Sharing your personal style online on a near daily basis can be quite bizarre. On the one hand, I have a limitless bank of potential Facebook profile photos and if Keiran ever gets sick of my trotter feet and decides to leave me, my Tinder profile will be on point.
On the other hand, I also have evidence of every fashion faux pas I’ve ever made, and hey, look, there it is, online for the world to see. Questionable faux fur decisions and ridiculously high black platforms? Why yes, let me just pull that from the archives. Offensively dark eyebrows and camel-toe inducing trousers? Yes madam, please wait a moment and your order will be right with you.
That being said, I love that the industry I’m in is largely populated by other business-minded, creative and interesting women (all of which happens to be beautiful, but that’s by the by - click here to catch up on my recent blog post to understand what the hell I’m talking about). Other than satisfying the nosy neighbour in me, the women around me have also taught me some long-lasting lessons about dressing, all from their own experiences and stance on personal style. In the spirit of all things wonderful women, I’ve decided to pull together the three lessons that made the biggest impact on me, as well using this opportunity to unashamedly fan girl.
Blouse - Missguided*
Culottes - Missguided*
Shoes - Next*
Bag - J.W. Anderson
Sunglasses - Celine via Sunglasses Shop*
Photography: Michaela Tornaritis
Back in January, I met Callie Thorpe whilst working on a Dorothy Perkins Denim campaign. We were filming and shooting together all day, and although it was the first time that I had met Callie in real life, I’d been a follower of hers for yonks and easily felt like I’d known her just as long. Throughout the day we had various moments where we were able to chat and discuss our work and lives etc. etc., but one thing Callie said has really stuck with me since, teaching me a lesson not only about my career in the industry, but also about my own personal style.
She told me that she often finds it difficult to pick up pieces in curve or plus size ranges, because trend pieces always end up lagging behind a couple of seasons late, and all too often, brands won’t take a fashion forward stance, instead opting for ‘safe’ florals or butterfly prints or pastel colours. After she said this, I instantly became more aware of how true this is for petite ranges too. How many times have I found myself lamenting the Petite New In section of ASOS and Topshop, willing for an on-trend Realisation Par-esque wrap midi or a sturdy pair of kick flare jeans? How many times have I fawned over Ganni suits or a statement jumpsuit, knowing full well that even if I just “order it to try it out”, I’ll end up being woefully disappointed at how ill-fitting everything is.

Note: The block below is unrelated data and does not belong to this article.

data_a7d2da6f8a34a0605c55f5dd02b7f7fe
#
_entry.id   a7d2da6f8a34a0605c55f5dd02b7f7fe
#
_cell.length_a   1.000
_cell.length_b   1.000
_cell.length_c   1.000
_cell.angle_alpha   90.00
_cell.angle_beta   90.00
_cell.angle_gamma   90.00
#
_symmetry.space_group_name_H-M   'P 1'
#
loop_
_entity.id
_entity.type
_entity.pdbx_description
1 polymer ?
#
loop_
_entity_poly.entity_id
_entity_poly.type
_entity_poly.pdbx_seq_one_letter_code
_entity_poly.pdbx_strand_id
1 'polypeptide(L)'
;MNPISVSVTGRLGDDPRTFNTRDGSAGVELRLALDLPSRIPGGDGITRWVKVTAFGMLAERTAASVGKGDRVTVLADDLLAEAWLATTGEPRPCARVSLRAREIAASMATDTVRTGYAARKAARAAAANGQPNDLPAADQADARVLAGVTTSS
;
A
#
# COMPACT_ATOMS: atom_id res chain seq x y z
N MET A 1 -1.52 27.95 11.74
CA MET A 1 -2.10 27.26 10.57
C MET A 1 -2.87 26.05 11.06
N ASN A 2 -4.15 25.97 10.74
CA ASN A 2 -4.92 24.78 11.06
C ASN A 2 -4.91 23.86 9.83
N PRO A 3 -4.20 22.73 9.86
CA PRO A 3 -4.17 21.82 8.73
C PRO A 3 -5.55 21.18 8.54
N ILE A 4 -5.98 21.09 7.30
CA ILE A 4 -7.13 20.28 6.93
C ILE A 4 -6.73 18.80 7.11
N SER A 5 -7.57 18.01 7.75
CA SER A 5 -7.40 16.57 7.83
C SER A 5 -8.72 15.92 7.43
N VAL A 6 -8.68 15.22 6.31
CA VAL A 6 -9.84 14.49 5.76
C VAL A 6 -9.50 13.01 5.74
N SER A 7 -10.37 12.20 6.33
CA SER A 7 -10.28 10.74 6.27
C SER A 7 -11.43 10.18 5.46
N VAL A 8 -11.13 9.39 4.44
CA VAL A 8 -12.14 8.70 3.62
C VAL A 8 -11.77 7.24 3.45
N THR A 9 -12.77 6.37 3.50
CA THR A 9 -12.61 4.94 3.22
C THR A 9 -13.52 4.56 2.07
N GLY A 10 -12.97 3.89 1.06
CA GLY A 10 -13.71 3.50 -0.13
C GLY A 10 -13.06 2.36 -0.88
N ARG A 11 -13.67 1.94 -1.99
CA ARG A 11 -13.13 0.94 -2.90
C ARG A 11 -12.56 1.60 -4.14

Dressing when you don’t fit in the ‘regular’ section isn’t always easy. Things don’t fit the way they are designed to, because you don’t have the body they are designed to fit. This becomes doubly more frustrating when you’re in the personal fashion sphere, because you want to share the trends and styles you love, but there are literally no clothing options that will allow you to do that. Nonetheless, women like Callie inspire me everyday to dress for my style, and not my shape. Makes it all the more worth it when you finally find that one golden piece that fits.
Okay, I may be slightly biased because Sophie Milner and I are friends, but hear me out. Back in December, Soph wrote In Defence of Not Defining Your Personal Style, a reassurance to all of us who don’t fall into the minimalist category, the glam girl category or any other category that deserves an Instagram niche, that not having a definitive aesthetic is a-oh-fucking-kay.